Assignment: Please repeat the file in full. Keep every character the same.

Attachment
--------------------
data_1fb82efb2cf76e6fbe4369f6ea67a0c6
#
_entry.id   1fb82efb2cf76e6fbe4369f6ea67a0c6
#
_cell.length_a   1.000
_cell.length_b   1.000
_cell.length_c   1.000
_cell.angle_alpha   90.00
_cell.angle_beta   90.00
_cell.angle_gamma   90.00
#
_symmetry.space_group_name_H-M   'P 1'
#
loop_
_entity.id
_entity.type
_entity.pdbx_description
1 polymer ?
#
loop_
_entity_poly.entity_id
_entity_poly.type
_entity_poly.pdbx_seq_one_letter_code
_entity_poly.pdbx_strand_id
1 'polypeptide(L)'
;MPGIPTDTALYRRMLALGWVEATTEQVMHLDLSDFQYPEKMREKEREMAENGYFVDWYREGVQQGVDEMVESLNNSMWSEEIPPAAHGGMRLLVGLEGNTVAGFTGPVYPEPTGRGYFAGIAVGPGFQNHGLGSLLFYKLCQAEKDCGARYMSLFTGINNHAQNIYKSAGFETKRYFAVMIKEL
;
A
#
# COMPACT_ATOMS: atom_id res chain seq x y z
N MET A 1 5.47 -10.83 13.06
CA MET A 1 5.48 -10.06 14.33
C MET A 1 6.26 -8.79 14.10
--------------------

data_1fb82efb2cf76e6fbe4369f6ea67a0c6
#
_entry.id   1fb82efb2cf76e6fbe4369f6ea67a0c6
#
_cell.length_a   1.000
_cell.length_b   1.000
_cell.length_c   1.000
_cell.angle_alpha   90.00
_cell.angle_beta   90.00
_cell.angle_gamma   90.00
#
_symmetry.space_group_name_H-M   'P 1'
#
loop_
_entity.id
_entity.type
_entity.pdbx_description
1 polymer ?
#
loop_
_entity_poly.entity_id
_entity_poly.type
_entity_poly.pdbx_seq_one_letter_code
_entity_poly.pdbx_strand_id
1 'polypeptide(L)'
;MPGIPTDTALYRRMLALGWVEATTEQVMHLDLSDFQYPEKMREKEREMAENGYFVDWYREGVQQGVDEMVESLNNSMWSEEIPPAAHGGMRLLVGLEGNTVAGFTGPVYPEPTGRGYFAGIAVGPGFQNHGLGSLLFYKLCQAEKDCGARYMSLFTGINNHAQNIYKSAGFETKRYFAVMIKEL
;
A
#
# COMPACT_ATOMS: atom_id res chain seq x y z
N MET A 1 5.47 -10.83 13.06
CA MET A 1 5.48 -10.06 14.33
C MET A 1 6.26 -8.79 14.10